And today we are returning Tony to his home, where perhaps he should have been sent 35 years ago.  But his work here is finally done.  He has brought laughter, tears, and heartache along the way, but above all else, he has found Love – in God, in his parents, in his siblings, and in himself.  May his suffering give us all a sign of what it’s truly like to be honest, pure, kind, and innocent.

May you travel safely, Tony, now that your time has come.  You are surrounded by the love you have taught all of us during your damaged life;  may you now transition home in peace, and may all the pain you have endured during your days on earth,  be worthy of the place to which we all seek to return : Home.

May you rest in peace.


There are many different religious denominations the world over, that have formed slowly over centuries for a variety of reasons.  Possibly due to historical accidents of geography, culture, and influence between different groups of individuals, people slowly begin to diverge in their views and opinions of religion.  This results in varying degrees of beliefs on theology, philosophy, religious pluralism, ethics, religious practices and rituals.  But which one of them is the right one?  Which one of them is true?

The above forms the general consensus of the formations of differing beliefs formed over centuries, but the common denominator of them all is that they are all a matter of personal perception.  And perception, of course, is influenced by personal experiences, life's challenges, and ultimately, spiritual awakening.  

Often people are confused between an Atheist and an Agnostic, and for intents and purposes of this article I would like to clarify as follows:  

Agnostics claim that it is not possible to have absolute certainty about God or gods, or - alternatively - that whilst individual certainty may be possible (perception), they personally have no knowledge to back up their claims either way.

An Atheist, however, simply believes in the absence of any God, or gods.  In other words, they believe in nothing.  

I think being an Atheist is unbelievably sad.  Even if they believed in Angels, or stars, or aliens, or were at least open-minded enough to believe that the possibility exists that there are Higher Powers out there in our Universe, is surely better than having an emptiness of nothing inside your soul?  I have met many bitter, unhappy, empty vessels in my time, and I've often wondered if they sought to find some kind of spirituality, albeit a flimsy one, is surely more fulfilling than having nothing at all?  Again, this is my perception, my opinion, and is based on nothing more than the reasoning of my own mind.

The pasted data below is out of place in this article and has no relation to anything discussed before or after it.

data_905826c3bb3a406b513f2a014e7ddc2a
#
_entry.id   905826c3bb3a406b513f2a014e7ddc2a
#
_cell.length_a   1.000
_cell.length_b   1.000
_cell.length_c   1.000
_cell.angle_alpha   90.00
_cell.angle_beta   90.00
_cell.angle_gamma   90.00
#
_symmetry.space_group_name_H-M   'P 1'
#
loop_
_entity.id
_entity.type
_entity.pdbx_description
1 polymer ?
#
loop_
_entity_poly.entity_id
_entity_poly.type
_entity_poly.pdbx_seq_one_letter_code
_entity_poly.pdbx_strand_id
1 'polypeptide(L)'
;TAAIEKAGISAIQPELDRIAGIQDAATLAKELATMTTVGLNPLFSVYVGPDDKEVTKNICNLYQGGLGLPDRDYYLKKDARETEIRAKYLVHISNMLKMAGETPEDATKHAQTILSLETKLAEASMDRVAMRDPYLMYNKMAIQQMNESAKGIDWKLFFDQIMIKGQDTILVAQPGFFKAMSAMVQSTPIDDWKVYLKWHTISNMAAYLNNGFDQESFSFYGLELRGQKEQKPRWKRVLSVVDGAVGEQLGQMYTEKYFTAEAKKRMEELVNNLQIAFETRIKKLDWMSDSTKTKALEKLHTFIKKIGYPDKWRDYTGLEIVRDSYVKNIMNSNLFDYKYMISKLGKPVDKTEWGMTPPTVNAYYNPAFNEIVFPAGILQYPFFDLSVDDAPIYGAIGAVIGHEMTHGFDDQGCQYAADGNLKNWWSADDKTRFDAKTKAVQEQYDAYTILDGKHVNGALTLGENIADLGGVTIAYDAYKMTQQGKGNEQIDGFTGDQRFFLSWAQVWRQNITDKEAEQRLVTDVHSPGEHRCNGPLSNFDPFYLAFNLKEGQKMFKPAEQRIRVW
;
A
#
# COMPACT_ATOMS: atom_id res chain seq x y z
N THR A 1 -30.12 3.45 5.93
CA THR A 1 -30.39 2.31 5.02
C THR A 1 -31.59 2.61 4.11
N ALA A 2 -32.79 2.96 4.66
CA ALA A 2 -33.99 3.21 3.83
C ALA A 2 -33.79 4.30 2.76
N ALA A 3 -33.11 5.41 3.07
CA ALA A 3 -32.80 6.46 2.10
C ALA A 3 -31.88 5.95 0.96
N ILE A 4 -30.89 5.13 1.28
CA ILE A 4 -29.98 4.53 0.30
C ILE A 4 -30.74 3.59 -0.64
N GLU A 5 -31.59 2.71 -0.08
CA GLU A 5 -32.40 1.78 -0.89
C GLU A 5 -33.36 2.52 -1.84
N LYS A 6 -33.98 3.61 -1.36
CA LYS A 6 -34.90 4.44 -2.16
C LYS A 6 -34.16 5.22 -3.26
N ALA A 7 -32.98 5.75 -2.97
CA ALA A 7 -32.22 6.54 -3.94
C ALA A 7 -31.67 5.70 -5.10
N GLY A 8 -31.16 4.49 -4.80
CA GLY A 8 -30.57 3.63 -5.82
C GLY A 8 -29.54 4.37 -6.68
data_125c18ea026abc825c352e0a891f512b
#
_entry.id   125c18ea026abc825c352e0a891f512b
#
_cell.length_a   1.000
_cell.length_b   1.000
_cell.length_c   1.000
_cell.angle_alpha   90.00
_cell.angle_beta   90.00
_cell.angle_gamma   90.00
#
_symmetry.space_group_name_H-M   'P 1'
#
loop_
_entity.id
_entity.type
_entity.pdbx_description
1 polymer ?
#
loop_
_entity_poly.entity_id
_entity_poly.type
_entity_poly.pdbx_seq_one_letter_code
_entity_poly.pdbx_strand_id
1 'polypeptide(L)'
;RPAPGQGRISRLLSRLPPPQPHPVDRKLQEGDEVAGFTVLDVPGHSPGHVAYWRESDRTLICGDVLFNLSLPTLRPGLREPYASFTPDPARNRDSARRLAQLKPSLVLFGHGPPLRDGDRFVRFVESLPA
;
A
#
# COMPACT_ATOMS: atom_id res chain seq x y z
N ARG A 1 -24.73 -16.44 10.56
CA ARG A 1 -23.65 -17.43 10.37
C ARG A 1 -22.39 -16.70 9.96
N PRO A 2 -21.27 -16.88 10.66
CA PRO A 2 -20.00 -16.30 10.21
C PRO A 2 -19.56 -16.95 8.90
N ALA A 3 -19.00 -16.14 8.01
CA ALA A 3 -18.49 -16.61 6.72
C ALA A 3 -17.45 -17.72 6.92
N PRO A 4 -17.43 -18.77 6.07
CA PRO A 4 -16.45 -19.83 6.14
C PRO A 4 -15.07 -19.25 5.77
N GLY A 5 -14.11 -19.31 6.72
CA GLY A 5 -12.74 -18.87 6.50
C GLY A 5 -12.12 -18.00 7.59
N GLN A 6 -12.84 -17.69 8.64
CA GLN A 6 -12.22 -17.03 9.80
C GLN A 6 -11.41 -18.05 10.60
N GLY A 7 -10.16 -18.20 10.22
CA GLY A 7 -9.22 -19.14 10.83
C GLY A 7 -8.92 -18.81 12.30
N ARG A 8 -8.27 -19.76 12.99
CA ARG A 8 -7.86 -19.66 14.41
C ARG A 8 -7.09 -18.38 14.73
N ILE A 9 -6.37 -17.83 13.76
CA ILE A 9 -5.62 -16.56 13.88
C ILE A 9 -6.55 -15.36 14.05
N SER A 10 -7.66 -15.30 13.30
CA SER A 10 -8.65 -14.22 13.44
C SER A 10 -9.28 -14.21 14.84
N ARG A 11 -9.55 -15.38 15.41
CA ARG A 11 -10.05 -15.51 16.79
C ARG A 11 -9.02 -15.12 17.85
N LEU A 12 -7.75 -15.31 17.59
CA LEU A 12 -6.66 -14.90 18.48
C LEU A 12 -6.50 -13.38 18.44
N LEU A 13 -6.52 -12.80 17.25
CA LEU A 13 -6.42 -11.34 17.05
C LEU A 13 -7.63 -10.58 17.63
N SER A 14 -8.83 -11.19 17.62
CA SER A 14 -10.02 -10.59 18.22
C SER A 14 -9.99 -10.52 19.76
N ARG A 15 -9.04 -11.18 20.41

I was born and baptised a Roman Catholic, and went through years of Catechism to prepare me for my First Holy Communion and Confirmation into the Church.  Is this a form of brainwashing?  Yes, of course it is.  Anything that is repeated often enough inevitably forms the basis of your belief system in life, like advertising. But it also gave me a grounding, a ruler against which to measure my decisions in life, a compass of right vs wrong, and it has kept me a good person all of my life.  And for that I shall always be grateful.  Granted, I have varying views on certain aspects of the Catholic Church and its stance on society, but nonetheless when the chips are down, it is the Catholic religion I am most familiar with, and therefore it is only the Catholic religion I can have a reasonably experienced opinion - or perception - of.  

It's amazing, really, that we say we are not practising Catholics, those of us who have chosen to be too lazy to rise on a Sunday to give thanks for the good things in our lives, yet when we want to get married, or have our babies baptised (for fear of future retribution), or want to bury members of our family, we become quite incensed if they dare ask us if we attend Mass regularly.  A kind of "I don't believe in the Catholic religion but please be there when I need you".  And they always are.  

For those of you who read my previous blog titled "He Ain't Heavy..." you might recall that my quadraplegic brother was very ill.  He has recently passed - last week Tuesday 17 June at 5.05pm to be exact - and I'd like to share with you the experience of a Catholic death, of what it entails, and of the purpose behind the long, drawn-out affair of the burial ritual.  In my opinion, remember.  For that's all we have, really, isn't it?